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I.-UPON THE EARTH.
Walking in the garden in the cool of the day, among other things that offered themselves to my consideration, I observed my mother the earth, out of whose womb I had my being. I considered how near of kin I was to those senseless clods that lay under my feet; that I was made of the same matter, only a little more refined and moulded up into a better form, and made by God a little breathing clay, and that I shortly must return to my first origin; “for dust thou art,” saith God, "and unto dust shalt thou return,” Gen. iii. 19. These and the like thoughts had a varied operation upon my soul : sometimes they led me to admire the Creator, who, out of so rude and undigested a mass, such coarse materials, could make so glorious a production as the body of man is, and endue it with such excellent parts and faculties, making it a cabinet fit to hold that precious jewel, the soul. When I had a little considered this, I began to glory that I was
and did not remain a senseless clod.
made a man,
URON THE EARTH.
But, on the other side, when I considered my original, and remembered the rock whence I was hewn, and the hole of the pit whence I was digged, Isa. li. l; and that I could say “to corruption, Thou art my father : and to the worm, Thou art my mother, and my sister,” Job xvii. 14; I, who was even now proud that I was a man, began to vail my plumes, and to wonder at my own folly. I saw there was little cause to boast of birth or blood, of great parentage or relations. It is a shame and sin for an angel to be proud, much more for a worm of the earth.
O my soul, bless God that thou wast made a man, and not a clod of clay; a rational creature, and not a brute beast. Thou wast clay in the hands of this Potter, and mightest have been the most despicable creature that ever dropped from his fingers; but he has made thee little lower than the angels, and crowned thee with glory and honour, Psa. viii, 5. What cause, then, hast thou to admire thy Creator, who made thee thus to differ, and made thee capable of communing with him here, and enjoying him for ever? But beware of pride, that reigning condemning sin, which turned angels out of heaven, Adam out of paradise, and has since cast many thousands into hell. If ever tempted to boast of the greatness of thy stock, or the honour of thy progenitors, ascend as high as thy great progenitor, the earth; who opened her womb to bear us all, and ere long will open her mouth to receive us all, when we shall be resolved into our first matter. “Then shall the dust return to the earth as it was: and the spirit shall return unto God who gave it,” Eccl, xii, 7.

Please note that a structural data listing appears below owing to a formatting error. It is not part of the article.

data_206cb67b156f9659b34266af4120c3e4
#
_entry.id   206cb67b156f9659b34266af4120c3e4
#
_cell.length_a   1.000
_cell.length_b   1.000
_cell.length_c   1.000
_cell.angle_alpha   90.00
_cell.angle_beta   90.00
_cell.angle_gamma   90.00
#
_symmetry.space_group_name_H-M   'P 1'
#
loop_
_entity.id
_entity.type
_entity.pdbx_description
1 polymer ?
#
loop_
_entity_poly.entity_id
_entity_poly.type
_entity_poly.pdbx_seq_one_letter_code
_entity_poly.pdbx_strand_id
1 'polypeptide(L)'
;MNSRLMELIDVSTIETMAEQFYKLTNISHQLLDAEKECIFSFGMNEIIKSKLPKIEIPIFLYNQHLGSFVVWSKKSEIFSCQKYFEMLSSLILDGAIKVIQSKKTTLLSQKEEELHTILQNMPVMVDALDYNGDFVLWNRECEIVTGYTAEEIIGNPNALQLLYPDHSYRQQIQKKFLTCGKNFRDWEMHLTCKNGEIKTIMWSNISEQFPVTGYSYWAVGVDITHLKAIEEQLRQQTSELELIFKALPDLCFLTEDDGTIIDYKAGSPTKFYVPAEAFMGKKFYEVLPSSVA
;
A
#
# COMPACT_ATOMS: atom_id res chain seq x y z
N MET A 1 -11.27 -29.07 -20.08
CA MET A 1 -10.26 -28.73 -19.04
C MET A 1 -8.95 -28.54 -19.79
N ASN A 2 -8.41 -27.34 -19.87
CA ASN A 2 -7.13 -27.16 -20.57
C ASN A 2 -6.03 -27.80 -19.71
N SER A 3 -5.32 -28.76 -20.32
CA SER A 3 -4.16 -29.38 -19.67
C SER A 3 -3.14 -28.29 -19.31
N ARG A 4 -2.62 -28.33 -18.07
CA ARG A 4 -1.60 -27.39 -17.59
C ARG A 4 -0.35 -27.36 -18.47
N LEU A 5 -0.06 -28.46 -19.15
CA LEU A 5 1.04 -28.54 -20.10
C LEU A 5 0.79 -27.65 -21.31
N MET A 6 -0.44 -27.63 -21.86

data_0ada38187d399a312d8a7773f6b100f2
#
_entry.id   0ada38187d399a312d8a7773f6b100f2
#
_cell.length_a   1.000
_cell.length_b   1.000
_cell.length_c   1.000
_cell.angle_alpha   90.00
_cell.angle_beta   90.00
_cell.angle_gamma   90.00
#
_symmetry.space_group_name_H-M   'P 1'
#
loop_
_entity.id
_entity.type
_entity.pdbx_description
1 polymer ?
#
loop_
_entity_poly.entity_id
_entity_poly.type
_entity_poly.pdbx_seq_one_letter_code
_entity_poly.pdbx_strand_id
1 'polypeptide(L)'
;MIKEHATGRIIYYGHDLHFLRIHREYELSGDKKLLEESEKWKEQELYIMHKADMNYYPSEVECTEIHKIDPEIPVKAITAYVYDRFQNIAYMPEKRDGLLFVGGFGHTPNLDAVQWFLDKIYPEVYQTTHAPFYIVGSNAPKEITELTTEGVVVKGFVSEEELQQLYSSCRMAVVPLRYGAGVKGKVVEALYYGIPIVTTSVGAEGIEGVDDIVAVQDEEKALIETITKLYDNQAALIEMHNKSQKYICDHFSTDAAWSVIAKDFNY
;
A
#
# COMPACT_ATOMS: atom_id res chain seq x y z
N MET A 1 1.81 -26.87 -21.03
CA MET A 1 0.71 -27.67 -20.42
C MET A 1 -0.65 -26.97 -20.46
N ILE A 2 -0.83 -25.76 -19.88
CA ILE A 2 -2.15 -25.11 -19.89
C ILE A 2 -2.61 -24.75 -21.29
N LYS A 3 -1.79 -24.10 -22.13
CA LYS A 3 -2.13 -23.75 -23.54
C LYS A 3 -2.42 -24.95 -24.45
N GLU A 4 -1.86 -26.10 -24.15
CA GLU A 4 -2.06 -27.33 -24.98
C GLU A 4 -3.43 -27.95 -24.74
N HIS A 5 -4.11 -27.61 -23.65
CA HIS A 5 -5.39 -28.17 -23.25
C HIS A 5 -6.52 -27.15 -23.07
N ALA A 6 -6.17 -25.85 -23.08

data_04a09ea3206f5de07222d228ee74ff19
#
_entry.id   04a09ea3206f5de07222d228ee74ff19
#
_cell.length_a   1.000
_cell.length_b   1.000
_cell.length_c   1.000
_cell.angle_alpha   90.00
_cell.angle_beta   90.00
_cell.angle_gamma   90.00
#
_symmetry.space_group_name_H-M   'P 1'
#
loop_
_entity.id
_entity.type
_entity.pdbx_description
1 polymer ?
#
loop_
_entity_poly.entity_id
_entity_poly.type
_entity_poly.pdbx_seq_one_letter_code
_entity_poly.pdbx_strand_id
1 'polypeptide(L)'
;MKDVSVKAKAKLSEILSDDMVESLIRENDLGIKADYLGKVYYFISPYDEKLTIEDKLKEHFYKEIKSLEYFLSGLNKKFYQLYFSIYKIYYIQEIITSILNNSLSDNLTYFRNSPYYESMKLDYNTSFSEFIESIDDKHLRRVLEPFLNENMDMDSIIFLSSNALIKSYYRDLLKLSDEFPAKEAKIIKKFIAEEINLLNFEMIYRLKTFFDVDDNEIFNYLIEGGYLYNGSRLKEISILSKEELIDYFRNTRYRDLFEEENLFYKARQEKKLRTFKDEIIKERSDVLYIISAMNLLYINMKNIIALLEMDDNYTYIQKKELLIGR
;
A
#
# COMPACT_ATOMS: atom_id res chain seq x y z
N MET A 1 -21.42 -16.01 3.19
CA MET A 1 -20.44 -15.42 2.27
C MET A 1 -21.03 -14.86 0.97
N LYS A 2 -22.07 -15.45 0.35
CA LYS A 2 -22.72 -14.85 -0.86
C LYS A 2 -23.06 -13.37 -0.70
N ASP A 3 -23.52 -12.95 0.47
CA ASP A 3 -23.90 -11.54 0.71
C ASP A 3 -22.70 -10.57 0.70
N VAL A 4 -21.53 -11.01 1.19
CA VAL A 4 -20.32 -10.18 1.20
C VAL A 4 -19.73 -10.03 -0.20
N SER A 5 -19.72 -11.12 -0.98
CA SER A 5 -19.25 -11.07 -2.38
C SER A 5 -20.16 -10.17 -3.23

It is true,
UPON THE EARTH.
thou hadst a more noble Father, in whose image thou wast made; but this image is lost, and thou art become more deformed than thy mother.
O my God, as thou hast endued me with more noble faculties than many other of thy creatures, that I might be better able to serve thee, enable me so to do; renew thy image in me, which was lost by the fall, and give me thy grace, without which my condition will be worse than that of beasts which perish, and whose misery ends with their life. Where much is given, much will be required, Luke xii. 48. As thou hast made me a man, let me act as a rational man, and answer the ends of my creation.
Dust thou art, and unto dust shalt thou réturn, Gen. ii. 19.
Behold, I am but dust and ashes, Gen. xviii.
Who dwell in houses of clay, and whose foundation is in the dust, which are crushed before the moth! Job iv. 19.
Then shall the dust return to the earth as it was: and the spirit shall return unto God who gave it, Eccl. xii. 7.
The first man is of the earth, earthy: the second man is the Lord from heaven.-As we have borne the image of the earthy, we shall also bear the image of the heavenly, 1 Cor. xv. 47, 49.